A Mounted Yamato Wakizashi
Muromachi period (16th century), signed Kanabo Hyoe [no] jo Masatsugu
A hira-zukuri wakizashi, with iorimune, forging pattern mokume, tempering pattern gunome-choji with midare boshi, tang ubu with two holes and kuri-jiri end, the blade pierced with a dragon coiling a Buddhist ken (kurikara), the ken carved with cross-blades, 12in. (30.3cm.) long; in shirasaya. With a wakizashi koshirae comprising a green lacquer saya decorated with unsun karuta (cards from a game resembling hanafuda) with an inlaid one shilling coin, gilt shakudo nanakoji kogai decorated with musicians on a stage, gilt shakudo nanakoji kozuka with the moon over autumnal plants, shakudo menuki formed as wild boar, shakudo fuchi-kashira with flowers, and a small tsuba with gilt dragon, 22in. (56cm.) long
With certificate, issued by Nakamiya Keido, Osaka, dated 1956.9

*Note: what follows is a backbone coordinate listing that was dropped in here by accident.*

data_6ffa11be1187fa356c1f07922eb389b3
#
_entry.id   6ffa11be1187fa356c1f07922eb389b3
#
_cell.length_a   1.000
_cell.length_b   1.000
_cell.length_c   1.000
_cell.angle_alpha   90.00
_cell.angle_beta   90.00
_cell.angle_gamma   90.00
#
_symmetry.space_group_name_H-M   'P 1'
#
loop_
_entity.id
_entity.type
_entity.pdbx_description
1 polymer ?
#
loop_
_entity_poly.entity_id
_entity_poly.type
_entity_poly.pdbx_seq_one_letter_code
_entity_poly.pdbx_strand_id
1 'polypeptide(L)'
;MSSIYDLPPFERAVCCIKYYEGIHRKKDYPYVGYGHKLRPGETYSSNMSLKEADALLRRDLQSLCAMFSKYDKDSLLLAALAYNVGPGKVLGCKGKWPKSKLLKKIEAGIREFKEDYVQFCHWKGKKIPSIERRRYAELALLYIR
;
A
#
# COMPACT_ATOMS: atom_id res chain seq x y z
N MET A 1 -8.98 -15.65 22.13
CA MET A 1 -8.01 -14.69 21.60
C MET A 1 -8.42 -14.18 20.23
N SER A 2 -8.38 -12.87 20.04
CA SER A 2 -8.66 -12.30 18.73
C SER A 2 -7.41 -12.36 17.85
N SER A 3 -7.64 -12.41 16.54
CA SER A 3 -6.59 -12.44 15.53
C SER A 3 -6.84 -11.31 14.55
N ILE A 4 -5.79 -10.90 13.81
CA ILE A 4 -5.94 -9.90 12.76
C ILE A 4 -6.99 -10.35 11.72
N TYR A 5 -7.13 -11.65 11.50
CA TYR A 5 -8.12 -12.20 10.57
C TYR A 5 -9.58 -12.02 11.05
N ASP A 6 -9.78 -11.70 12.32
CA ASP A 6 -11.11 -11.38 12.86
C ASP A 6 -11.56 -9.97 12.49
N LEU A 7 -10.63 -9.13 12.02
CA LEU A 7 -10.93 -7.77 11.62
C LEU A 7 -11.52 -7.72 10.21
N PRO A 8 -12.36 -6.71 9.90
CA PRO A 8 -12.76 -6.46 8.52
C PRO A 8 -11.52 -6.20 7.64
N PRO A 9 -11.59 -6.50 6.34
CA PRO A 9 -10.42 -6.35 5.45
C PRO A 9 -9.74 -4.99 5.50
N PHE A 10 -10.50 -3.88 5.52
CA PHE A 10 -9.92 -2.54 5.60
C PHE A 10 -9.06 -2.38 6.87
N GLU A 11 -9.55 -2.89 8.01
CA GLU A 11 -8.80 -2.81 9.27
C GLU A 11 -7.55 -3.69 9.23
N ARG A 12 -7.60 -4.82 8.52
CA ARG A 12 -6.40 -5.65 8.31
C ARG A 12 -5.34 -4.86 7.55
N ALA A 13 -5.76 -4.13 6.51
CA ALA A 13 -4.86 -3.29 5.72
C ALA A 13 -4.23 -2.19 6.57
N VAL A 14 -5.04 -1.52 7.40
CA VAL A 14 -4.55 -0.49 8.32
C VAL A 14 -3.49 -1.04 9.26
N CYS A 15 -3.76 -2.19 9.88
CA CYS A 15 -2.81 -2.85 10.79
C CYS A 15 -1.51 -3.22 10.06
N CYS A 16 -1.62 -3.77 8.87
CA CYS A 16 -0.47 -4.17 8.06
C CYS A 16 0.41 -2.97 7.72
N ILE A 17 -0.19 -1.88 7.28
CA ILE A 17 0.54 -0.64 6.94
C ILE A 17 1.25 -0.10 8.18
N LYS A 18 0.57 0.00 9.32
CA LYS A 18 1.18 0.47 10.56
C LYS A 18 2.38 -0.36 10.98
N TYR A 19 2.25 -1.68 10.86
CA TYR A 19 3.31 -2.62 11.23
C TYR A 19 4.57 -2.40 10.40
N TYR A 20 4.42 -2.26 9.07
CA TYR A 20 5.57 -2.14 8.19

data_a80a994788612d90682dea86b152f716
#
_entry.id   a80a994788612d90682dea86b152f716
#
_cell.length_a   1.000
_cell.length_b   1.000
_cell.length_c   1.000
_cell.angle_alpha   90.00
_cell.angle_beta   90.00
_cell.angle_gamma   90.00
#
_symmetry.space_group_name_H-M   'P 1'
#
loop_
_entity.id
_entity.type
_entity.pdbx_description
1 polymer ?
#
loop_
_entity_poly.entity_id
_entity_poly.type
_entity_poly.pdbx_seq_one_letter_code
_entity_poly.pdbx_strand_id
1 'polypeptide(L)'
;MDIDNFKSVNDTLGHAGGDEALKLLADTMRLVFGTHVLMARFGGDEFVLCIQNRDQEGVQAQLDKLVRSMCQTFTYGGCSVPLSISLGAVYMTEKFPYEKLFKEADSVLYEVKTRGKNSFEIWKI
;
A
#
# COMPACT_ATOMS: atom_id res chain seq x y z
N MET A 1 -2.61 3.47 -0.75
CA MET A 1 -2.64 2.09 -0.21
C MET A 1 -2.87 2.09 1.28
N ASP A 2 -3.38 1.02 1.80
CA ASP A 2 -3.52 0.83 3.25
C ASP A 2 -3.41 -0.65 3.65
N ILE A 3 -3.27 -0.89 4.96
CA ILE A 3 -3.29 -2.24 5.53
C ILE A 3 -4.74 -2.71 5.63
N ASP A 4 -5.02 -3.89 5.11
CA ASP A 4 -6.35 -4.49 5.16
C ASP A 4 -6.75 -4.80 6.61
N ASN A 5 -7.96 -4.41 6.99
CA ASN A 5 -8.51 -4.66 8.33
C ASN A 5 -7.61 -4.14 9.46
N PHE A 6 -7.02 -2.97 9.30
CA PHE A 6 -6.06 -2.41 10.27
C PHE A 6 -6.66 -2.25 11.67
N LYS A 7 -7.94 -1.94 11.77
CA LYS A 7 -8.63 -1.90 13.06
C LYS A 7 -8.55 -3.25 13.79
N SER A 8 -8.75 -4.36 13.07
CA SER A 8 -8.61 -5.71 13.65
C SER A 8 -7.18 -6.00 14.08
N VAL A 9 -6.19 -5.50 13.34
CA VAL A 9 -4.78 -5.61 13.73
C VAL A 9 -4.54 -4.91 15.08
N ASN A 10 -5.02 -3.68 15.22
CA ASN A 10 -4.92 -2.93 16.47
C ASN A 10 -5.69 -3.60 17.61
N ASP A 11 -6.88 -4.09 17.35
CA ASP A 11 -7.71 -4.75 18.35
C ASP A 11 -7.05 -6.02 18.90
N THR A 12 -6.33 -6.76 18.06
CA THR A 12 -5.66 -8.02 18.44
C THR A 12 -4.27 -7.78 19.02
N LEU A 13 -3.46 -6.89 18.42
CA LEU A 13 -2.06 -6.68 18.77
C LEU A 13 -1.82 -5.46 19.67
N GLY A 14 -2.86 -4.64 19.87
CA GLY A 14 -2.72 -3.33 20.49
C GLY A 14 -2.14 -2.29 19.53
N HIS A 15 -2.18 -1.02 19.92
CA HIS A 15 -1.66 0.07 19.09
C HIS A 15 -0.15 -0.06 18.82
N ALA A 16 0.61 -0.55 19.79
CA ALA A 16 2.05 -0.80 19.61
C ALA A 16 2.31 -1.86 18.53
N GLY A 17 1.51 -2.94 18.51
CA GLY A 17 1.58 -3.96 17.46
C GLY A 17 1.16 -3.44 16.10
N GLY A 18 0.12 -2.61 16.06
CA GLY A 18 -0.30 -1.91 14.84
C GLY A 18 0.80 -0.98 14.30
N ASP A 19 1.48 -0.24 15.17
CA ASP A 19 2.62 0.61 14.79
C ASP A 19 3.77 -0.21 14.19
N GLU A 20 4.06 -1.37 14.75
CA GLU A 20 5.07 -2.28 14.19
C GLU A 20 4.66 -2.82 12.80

The Kanabo group worked during the fifteenth century near the Kanabo crossroads in Nara. Probably the earliest known signature is that of Masashige, followed by smiths such as Masatsugu, Masazane, Masakiyo, Masashige, all using the character Masa. It is believed that the group initially made weapons for the Sohei (warrior monks) of the Kofukuji temple, and that Masatsugu himself made jumonji yari for the Hozoin school of sojutsu (spear combat) there. Carvings of the school are usually of a Buddhist nature, like that of this blade pierced with the kurikara, attribute of the deity Fudo Myo-o. Pierced carvings are quite rare on koto blades, but perhaps significantly, the sword in the kurikara of this horimono has unusual lateral blades similar in form to the jumonji yari which Masatsugu is said to have made for the Hozoin spearmen.